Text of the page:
Immunocontraception is exactly what it sounds like: using your immune system to prevent pregnancy. Research has been underway for years, and they have found numerous methods for using the body’s natural immune response to make both male and female animals unable to conceive. This is great news for keeping certain species, such as deer in the midwest and mid-atlantic states, from overpopulating; however, this is very complicated news when it comes to transferring this system of contraception onto humans.
The ethical dilemmas are numerous: will this be a good contraceptive option, affordable yet safe? will it be used to keep people with heritable diseases from reproducing? will it be used to keep everyone, except those that are approved, from reproducing? It scares me to think that we could end up like Children of Men, unable to reproduce. It also scares me to think that we could control who can and can’t reproduce.
Of course, this also could offer a safe and equally or more effective alternative to a vasectomy, tubal ligation, or other forms of contraceptives. And with our current world population growing exponentially, maybe limiting reproduction is not such a bad idea. We can’t keep growing the way we are if we want our children’s children to have a place to live. Our world is in danger and it is because of us. Not only is our world in danger, but individual children are in danger because of their parents. There are too many children who are neglected and abused by bad parents.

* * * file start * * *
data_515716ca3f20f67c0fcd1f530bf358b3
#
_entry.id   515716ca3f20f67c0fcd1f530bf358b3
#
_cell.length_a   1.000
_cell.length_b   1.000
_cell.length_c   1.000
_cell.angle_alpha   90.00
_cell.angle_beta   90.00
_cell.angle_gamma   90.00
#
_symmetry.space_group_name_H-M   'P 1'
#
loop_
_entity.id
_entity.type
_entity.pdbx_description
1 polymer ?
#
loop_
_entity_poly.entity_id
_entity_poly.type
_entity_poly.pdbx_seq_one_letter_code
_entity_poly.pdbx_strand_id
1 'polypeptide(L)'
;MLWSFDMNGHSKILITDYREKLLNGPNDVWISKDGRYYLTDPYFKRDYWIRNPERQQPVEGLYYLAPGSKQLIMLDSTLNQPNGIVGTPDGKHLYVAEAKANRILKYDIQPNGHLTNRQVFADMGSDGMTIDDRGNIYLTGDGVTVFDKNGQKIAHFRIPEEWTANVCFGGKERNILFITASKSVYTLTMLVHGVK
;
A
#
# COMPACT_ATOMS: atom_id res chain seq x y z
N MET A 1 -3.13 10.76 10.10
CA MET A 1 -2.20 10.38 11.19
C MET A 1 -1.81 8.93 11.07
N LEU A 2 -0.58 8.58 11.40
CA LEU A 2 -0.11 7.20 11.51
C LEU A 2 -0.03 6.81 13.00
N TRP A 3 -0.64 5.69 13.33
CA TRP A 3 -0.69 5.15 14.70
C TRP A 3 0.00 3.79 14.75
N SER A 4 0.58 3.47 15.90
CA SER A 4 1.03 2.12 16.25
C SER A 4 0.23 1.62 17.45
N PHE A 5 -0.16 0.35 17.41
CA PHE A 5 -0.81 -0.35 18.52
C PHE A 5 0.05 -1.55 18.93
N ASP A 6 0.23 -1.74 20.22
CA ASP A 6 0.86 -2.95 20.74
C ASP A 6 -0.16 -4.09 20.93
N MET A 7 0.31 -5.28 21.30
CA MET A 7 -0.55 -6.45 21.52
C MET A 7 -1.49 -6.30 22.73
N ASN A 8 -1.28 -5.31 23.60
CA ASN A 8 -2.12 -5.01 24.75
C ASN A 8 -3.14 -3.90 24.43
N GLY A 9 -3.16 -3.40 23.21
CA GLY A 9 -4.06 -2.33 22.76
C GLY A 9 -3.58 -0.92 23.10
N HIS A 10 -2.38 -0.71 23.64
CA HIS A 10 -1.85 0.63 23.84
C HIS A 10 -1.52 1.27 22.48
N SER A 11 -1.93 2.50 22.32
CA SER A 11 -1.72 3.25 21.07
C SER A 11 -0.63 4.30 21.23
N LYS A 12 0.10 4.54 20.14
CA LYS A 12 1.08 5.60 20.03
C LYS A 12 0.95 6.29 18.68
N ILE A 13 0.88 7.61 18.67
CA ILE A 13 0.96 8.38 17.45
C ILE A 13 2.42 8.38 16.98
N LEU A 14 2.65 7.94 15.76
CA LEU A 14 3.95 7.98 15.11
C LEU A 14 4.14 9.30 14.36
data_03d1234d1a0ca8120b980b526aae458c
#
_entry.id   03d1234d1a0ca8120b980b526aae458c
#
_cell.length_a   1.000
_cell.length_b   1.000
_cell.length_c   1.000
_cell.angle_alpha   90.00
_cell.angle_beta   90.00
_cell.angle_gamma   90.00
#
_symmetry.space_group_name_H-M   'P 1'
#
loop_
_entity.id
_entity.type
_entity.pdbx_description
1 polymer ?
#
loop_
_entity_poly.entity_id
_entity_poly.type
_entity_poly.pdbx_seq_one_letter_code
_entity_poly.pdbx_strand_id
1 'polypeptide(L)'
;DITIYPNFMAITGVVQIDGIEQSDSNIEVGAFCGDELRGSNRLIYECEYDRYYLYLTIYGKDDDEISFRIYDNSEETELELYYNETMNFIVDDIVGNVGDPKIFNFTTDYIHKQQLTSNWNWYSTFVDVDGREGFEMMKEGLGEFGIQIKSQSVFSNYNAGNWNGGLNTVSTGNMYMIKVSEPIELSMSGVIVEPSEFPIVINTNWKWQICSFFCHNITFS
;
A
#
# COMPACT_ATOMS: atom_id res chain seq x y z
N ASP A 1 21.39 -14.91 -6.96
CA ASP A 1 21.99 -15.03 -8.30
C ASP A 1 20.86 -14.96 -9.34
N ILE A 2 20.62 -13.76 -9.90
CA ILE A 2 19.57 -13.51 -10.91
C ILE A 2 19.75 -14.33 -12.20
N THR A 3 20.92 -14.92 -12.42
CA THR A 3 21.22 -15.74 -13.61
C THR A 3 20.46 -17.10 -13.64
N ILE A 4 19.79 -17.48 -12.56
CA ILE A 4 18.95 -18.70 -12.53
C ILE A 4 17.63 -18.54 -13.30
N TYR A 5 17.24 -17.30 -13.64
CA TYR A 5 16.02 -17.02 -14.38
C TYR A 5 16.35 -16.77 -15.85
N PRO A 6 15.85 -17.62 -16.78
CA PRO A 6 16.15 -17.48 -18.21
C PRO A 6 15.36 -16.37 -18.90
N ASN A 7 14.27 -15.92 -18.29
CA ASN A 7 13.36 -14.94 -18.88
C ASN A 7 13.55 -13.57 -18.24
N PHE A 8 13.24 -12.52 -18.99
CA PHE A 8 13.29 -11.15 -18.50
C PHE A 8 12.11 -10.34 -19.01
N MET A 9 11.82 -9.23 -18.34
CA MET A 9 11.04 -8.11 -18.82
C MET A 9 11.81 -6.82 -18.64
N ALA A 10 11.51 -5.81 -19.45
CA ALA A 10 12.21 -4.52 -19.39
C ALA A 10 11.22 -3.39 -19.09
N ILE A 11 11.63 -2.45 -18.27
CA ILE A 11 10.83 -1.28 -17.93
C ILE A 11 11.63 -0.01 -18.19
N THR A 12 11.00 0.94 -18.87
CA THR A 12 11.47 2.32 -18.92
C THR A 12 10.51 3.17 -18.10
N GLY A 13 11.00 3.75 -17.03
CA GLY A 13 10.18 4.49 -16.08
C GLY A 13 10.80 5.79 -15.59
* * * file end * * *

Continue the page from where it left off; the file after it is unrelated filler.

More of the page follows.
In fact, on Sunday afternoon, I walked out of our local grocery store just in time to witness two atrocious sets of parents. (Yes, I’m being judgmental based on short encounters.) The first involved a man pulling up in front of the store and getting out of his car smoking a cigarette. He had the driver’s side window lowered slightly, but no other windows were opened. A woman walked up to him, pushing a toddler in a stroller. The toddler was placed in the back seat of the car, at which point she started crying and asking for her mother. The mother replied, “Shut up! I don’t want to hear your sobbing.” As the father put the groceries in the back of the car, the mother lit her cigarette and rolled down her window slightly. The child continued to scream and cry, the mother continued telling her to shut up, and the father eventually made his way back into the car and they drove off, yelling at their child using obscenities, while smoking their cigarettes.
The second situation was no better. As I walked towards my car, carrying my groceries, I saw four children crawl out of the back seat of a car meant to hold three people. All four of the children were screaming and carrying on, ranging from about 3 to 8 years of age. At least two of them should have been in car seats, but weren’t. The parents got out of the car, and both of them hit a child. When the children didn’t stop laughing and making noises, the parents hit them again, harder. The two youngest children both started crying, and all four of them were screamed at and told to “stop crying and get your asses in the store.”
So, perhaps having people apply to have children wouldn’t be so bad. At least that would limit the abuse somewhat. But if that were the world we lived in, I wouldn’t have my son. And the world wouldn’t be the same without him.